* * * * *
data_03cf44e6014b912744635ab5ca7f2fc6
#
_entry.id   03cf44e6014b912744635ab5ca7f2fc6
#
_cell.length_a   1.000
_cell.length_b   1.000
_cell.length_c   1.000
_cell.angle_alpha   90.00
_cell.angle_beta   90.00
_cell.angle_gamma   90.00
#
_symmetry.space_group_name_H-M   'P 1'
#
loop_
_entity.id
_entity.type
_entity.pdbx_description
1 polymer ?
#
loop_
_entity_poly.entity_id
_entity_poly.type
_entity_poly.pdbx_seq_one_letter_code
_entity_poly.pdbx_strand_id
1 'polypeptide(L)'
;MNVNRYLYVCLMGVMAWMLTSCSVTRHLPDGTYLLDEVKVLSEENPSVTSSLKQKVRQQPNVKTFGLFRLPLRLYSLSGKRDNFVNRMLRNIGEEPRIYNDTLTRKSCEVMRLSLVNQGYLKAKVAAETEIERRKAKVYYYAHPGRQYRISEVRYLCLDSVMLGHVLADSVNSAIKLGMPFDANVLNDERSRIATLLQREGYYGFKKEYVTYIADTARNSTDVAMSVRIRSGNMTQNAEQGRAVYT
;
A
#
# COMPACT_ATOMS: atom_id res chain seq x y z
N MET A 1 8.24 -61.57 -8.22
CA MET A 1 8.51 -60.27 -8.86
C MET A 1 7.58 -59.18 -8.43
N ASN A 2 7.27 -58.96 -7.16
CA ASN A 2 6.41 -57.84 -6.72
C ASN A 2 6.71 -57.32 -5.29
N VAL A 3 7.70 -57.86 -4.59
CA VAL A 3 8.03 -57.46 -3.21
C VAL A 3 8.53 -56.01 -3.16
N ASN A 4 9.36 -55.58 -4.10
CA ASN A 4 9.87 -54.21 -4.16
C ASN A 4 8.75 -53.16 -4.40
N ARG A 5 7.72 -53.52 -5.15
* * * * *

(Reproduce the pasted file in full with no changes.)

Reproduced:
data_03cf44e6014b912744635ab5ca7f2fc6
#
_entry.id   03cf44e6014b912744635ab5ca7f2fc6
#
_cell.length_a   1.000
_cell.length_b   1.000
_cell.length_c   1.000
_cell.angle_alpha   90.00
_cell.angle_beta   90.00
_cell.angle_gamma   90.00
#
_symmetry.space_group_name_H-M   'P 1'
#
loop_
_entity.id
_entity.type
_entity.pdbx_description
1 polymer ?
#
loop_
_entity_poly.entity_id
_entity_poly.type
_entity_poly.pdbx_seq_one_letter_code
_entity_poly.pdbx_strand_id
1 'polypeptide(L)'
;MNVNRYLYVCLMGVMAWMLTSCSVTRHLPDGTYLLDEVKVLSEENPSVTSSLKQKVRQQPNVKTFGLFRLPLRLYSLSGKRDNFVNRMLRNIGEEPRIYNDTLTRKSCEVMRLSLVNQGYLKAKVAAETEIERRKAKVYYYAHPGRQYRISEVRYLCLDSVMLGHVLADSVNSAIKLGMPFDANVLNDERSRIATLLQREGYYGFKKEYVTYIADTARNSTDVAMSVRIRSGNMTQNAEQGRAVYT
;
A
#
# COMPACT_ATOMS: atom_id res chain seq x y z
N MET A 1 8.24 -61.57 -8.22
CA MET A 1 8.51 -60.27 -8.86
C MET A 1 7.58 -59.18 -8.43
N ASN A 2 7.27 -58.96 -7.16
CA ASN A 2 6.41 -57.84 -6.72
C ASN A 2 6.71 -57.32 -5.29
N VAL A 3 7.70 -57.86 -4.59
CA VAL A 3 8.03 -57.46 -3.21
C VAL A 3 8.53 -56.01 -3.16
N ASN A 4 9.36 -55.58 -4.10
CA ASN A 4 9.87 -54.21 -4.16
C ASN A 4 8.75 -53.16 -4.40
N ARG A 5 7.72 -53.52 -5.15